BBC Radio 4 Sermon for New Year's Day


Archbishop Stephen gave the sermon for the BBC Radio 4 Sunday Service which focussed on the 250th anniversary of the hymn Amazing Grace being first sung in public.

You can listen to the whole service here

“Near the end of his life, the former slave trader John Newton said to a friend, “My memory is nearly gone, but I remember two things: that I am a great sinner, and Christ is a great saviour”.

As we mark the life of John Newton this morning we also celebrate another life, that of Pope Emeritus Benedict the Sixteenth who died yesterday. Doubtless he would have echoed Newton’s reflection that Christ is a great saviour. For Pope Benedict said – “If you follow the will of God, you know that in spite of all the terrible things that happen to you, you will never lose a final refuge.”Joining dear companions in the Catholic Church as we all give thanks for the life and witness of Pope Benedict, we commend him to the God he served so faithfully, praying, as ever, for the unity of God’s church, and for the souls of all the faithful departed. May he rest in peace and rise in glory
John Newton  had good reason to say that Christ is a great saviour for he had been:

•    a rebellious merchant seaman. 
•    Flogged with the cat-o-nine tails, press-ganged into the Royal Navy,
•    Escaped, then treated like a slave in Africa. 
•    Desperately ill. 
•    Recovered; became a slave trader himself, shamelessly bartering people for goods; 
•    lost what religious faith he had, 
•    became a Freethinker, anti-God and a notorious blasphemer.
•    Got a job as a Merchant Navy Captain.
•    Almost died at sea.
•    Transported slaves across continents.

And yet after another near-death experience, he began to ‘doubt his doubts’, started to study the Bible and gradually found faith taking root.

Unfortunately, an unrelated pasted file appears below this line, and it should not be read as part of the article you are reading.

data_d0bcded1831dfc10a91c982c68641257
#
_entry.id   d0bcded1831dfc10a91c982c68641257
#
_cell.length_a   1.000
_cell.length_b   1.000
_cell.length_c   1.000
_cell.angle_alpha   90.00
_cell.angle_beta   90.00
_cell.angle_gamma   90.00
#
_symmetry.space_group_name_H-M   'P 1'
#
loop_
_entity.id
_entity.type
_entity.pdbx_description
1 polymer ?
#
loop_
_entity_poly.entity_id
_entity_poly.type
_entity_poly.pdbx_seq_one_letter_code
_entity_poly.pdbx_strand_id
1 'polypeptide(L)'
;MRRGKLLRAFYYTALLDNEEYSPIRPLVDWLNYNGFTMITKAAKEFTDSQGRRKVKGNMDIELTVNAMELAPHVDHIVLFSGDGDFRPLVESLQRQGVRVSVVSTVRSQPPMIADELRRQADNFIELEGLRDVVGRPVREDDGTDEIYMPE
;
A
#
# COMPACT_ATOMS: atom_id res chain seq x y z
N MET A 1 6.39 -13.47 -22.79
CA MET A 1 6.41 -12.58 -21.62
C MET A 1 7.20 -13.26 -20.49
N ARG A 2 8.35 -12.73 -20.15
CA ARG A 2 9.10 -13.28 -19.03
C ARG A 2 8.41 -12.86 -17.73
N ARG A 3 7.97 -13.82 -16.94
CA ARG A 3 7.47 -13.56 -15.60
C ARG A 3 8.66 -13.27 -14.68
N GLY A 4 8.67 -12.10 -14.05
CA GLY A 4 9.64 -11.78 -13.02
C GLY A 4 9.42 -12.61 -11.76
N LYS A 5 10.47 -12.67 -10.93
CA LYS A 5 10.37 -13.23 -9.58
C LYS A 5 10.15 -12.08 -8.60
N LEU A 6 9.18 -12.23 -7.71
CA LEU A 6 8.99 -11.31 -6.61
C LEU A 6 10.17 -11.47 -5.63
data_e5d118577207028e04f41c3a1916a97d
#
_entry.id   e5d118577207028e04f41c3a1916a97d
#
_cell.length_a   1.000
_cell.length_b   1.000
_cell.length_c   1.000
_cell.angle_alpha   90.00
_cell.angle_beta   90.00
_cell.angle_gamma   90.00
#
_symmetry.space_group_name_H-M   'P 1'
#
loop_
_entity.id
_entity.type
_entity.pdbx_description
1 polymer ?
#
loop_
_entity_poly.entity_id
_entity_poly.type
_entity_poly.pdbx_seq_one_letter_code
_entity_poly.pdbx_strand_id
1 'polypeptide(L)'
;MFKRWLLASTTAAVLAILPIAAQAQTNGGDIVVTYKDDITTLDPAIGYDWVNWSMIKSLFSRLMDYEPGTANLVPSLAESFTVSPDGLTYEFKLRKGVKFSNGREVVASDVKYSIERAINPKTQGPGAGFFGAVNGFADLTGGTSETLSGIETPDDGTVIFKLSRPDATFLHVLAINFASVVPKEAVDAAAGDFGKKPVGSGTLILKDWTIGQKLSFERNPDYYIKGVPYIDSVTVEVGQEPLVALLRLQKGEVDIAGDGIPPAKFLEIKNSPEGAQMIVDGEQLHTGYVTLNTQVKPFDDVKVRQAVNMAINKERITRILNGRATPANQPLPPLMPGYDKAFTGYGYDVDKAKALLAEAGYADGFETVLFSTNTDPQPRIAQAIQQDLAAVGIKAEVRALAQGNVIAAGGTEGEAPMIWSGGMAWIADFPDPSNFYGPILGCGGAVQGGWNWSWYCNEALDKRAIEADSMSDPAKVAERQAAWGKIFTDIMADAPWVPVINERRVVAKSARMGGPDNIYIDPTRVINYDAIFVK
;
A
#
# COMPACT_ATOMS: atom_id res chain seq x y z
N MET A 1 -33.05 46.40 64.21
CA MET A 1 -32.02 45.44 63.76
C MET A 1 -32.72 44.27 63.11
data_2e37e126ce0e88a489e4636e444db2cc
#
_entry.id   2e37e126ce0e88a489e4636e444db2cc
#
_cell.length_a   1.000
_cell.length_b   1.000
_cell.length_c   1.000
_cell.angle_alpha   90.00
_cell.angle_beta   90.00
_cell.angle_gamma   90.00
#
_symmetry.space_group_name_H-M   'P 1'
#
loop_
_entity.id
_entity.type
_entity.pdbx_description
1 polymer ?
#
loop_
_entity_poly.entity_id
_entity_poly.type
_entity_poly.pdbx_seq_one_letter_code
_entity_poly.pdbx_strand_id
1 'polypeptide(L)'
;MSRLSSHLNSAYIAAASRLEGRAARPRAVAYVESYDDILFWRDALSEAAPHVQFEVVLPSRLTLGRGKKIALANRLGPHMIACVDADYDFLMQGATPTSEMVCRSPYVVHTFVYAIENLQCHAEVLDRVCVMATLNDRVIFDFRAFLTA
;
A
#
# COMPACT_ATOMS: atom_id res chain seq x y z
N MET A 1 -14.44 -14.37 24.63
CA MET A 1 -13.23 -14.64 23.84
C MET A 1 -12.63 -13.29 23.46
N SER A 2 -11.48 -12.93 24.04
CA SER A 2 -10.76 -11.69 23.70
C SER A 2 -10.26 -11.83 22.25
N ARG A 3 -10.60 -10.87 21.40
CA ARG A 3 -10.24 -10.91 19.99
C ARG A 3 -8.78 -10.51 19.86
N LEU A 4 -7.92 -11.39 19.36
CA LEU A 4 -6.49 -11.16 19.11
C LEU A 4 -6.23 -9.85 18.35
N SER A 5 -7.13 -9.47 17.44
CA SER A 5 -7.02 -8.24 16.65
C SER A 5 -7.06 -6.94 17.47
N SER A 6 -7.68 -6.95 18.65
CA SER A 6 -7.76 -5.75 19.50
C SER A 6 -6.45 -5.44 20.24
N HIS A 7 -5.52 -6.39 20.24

Much later on he actually became a Vicar.  

Newton wrote many essays, poems and hymns - the best-known one begins,

Amazing grace, how sweet the sound,
That saved a wretch like me.

It was the story of his life.  All that time when John Newton had let go of God, God hadn’t let go of him.  Amazing.

John Newton isn’t the only one to be amazed by God’s grace.  The Number One British rap artist, Stormzy, sung of his own experience with these similar words - 

I'm Blinded By Your Grace…
… ever since you found me
I'm blinded by your grace
You came and saved me…

This is my story too. Not as dramatic. Not so much darkness. But it was God’s grace that got me, the sudden - and at the same time slowly dawning, taking a lifetime to work out - realisation that changes everything, even how you deal with your own past, that God is no longer a vague ‘something or other over the hill and far away’, but close, real, with us and for us in Jesus Christ. 

I’m blinded by your grace.

And of course you don’t deserve it.  That’s what grace means - it’s God’s generosity; God’s energy, God’s searching and redeeming love. 

You can’t earn it and you certainly can’t buy it.  

And even if you’re looking for God, which of course some people are, the deeper truth is that God is looking for you. And God won’t stop. And there’s nowhere to hide, nor sin so foul and dark that God will turn away. 

God’s amazing grace isn’t just for so called bad people.  But drowning you’re more likely to be on the lookout for a lifeguard.  

And although being good is good, there’s also the danger that we think our goodness is enough. And it never is. There’s always something we’re hiding. And we are lost in the confusion of it all.

Most of us, in fact, are a muddle.

And Jesus really cares about those who are muddled and lost or dwelling in darkness.

That’s why he told so many stories about it. 

About a shepherd and a lost sheep who contrary to all sensible conventions doesn’t play a percentages game and reckon there has to be loss as well as profit, and leaves the ninety-nine to go in search of the one who is lost. 

About a father and a lost son; who doesn’t give up on his errant children; who welcomes home the one who had squandered his inheritance and pleads with the other to join the homecoming celebrations: “This son of mine was lost,” he said, “but now he is found.”

Amazing grace. 

We cannot pass over or ignore the horrors of John Newton’s life, but neither should we underestimate the power of God’s grace in his redemption. It is indeed amazing grace. “I once was lost”, he wrote - taking those words of the Father to the wayward son and making them his own – “But now I'm found; was bound, but now I'm free”.

And here we are in the darkest time of the year, celebrating again the light of Christ and seeing one year turn to another. May the light and grace of Christ save us.

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